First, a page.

Others have covered PRNGs commonly used in early machines, so I wanted to add some detail on hardware sources of randomness. Some machines do have dedicated, tested random number generators, but retro computers usually had to make do without them.
Computers with analogue inputs may be able to use those to generate random bits. Typically those inputs are somewhat noisy, due to limitations of the analogue-to-digital converters of the time and electrical noise. For example, the Atari 2600 and related machines could read analogue paddles for Pong style games, which worked by measuring the time it took to charge a capacitor. The charge rate was varied by a current limiting potentiometer in the paddle. Other machines like the BBC Micro had more advanced but still somewhat noisy analogue-to-digital converters.
Due to noise the lowest order bit of an analogue-to-digital conversion tends to be somewhat random on those systems. Sampling those bits, and using them to seed a PRNG can produce better results than just using a PRNG on its own.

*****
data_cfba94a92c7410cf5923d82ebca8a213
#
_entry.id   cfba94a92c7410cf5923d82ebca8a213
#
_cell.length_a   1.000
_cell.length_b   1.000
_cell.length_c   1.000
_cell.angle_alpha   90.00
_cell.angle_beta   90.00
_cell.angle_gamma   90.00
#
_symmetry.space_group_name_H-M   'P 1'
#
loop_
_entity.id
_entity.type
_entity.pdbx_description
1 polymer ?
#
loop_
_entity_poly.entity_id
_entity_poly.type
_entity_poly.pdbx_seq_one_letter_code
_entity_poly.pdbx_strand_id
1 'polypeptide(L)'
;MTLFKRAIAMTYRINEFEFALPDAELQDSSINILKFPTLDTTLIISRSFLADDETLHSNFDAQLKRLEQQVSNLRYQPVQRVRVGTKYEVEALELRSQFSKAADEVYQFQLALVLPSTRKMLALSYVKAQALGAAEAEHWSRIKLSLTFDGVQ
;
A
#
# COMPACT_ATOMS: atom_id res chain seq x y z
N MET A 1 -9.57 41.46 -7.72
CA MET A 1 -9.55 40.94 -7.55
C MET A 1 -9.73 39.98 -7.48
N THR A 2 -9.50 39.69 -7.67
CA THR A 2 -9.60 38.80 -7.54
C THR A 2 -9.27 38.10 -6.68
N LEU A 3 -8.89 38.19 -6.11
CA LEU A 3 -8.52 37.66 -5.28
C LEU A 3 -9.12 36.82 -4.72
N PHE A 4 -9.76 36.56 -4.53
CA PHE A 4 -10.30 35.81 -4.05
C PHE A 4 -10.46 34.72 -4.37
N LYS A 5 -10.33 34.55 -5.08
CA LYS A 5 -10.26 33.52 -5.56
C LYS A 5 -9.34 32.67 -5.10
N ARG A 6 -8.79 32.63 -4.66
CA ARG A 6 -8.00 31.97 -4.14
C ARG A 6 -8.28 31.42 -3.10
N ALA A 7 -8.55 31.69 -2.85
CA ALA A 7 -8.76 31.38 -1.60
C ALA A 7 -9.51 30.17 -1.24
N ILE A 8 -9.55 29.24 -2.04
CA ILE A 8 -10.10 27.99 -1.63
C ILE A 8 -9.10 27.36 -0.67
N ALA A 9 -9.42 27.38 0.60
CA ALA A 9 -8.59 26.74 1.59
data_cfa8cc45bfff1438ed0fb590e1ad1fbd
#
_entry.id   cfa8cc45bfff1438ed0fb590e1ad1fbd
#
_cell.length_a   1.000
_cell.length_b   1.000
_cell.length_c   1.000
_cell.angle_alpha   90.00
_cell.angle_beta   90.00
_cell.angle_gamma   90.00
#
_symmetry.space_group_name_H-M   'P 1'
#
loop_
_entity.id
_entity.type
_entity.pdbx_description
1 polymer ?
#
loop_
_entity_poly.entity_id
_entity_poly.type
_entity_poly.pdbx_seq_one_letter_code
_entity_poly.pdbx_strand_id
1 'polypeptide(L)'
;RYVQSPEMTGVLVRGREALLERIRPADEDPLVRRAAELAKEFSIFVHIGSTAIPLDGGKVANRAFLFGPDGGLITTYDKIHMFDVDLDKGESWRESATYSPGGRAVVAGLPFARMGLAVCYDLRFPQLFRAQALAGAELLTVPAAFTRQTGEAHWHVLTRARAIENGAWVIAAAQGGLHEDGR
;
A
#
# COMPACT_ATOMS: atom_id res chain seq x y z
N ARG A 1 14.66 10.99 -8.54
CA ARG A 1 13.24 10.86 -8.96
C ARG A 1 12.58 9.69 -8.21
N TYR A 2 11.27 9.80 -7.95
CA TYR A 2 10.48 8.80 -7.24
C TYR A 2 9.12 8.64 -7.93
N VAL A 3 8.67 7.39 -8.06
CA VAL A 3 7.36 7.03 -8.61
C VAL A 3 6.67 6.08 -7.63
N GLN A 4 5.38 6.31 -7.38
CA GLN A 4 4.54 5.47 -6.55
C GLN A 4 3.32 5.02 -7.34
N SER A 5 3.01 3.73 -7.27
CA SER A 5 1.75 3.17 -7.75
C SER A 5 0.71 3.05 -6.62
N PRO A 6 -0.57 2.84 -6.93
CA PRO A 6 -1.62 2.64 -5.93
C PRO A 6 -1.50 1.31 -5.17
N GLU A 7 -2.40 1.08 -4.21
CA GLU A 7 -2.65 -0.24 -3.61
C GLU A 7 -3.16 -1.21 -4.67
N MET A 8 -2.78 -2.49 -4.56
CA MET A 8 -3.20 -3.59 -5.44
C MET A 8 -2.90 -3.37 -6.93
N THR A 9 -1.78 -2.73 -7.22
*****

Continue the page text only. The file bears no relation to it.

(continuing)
Another common source of randomness was timers. Applications that were not synchronized to the screen refresh could often use registers in the graphic processor, like the current beam position, as a source of randomness. Depending on the application, it might only use the lowest order bit, for example if the current scanline is odd or even.
Measuring periods between user input was a popular technique. Times between key strokes, down to the millisecond or below level, are known to be fairly random. Mice are even better for this, although many users of early systems didn't have them.
Other more exotic sources of randomness included storage medium response times, for example how long a floppy disk took to seek during loading. Since the angle that the rotating disc started at was somewhat random, the overall time to seek to any particular track also varied.
All of these sources had their limitations, so were typically combined and used to seed a PRNG or entropy pool rather than being used directly.